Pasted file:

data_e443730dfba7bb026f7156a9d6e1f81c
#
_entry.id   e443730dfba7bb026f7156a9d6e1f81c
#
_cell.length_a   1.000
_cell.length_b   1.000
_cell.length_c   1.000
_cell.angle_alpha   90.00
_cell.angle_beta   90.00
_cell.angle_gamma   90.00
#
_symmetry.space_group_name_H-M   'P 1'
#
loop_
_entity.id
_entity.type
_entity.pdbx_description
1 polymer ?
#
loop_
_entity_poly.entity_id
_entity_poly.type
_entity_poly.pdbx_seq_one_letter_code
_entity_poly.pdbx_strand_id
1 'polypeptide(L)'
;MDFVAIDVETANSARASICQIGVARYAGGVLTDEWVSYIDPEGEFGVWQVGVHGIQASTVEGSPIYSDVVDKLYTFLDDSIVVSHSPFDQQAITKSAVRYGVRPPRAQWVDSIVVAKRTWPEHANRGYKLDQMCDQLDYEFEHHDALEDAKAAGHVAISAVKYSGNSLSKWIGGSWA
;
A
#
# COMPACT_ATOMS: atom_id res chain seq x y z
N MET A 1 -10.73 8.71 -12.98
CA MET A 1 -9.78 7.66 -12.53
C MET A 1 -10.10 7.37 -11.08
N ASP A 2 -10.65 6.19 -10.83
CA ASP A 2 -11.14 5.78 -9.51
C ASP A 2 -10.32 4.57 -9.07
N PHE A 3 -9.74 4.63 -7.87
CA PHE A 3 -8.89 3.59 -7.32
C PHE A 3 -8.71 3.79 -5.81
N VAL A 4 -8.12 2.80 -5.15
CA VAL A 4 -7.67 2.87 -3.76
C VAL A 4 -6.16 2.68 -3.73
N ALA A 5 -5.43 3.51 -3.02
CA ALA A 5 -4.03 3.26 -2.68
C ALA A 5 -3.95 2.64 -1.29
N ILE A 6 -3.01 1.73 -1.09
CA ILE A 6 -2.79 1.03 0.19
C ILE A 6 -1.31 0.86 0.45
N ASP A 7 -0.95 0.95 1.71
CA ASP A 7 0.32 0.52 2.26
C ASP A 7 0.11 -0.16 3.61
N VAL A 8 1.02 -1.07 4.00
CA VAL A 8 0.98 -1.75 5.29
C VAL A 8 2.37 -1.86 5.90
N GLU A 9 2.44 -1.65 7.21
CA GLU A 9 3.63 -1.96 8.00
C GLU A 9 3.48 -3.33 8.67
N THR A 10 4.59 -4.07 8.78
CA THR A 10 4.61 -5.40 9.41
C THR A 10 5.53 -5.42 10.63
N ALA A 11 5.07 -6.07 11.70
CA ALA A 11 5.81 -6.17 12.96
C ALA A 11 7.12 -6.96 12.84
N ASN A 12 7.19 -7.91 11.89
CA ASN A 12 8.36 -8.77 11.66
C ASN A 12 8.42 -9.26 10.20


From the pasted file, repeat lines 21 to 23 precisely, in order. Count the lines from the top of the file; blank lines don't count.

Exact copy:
_entity_poly.entity_id
_entity_poly.type
_entity_poly.pdbx_seq_one_letter_code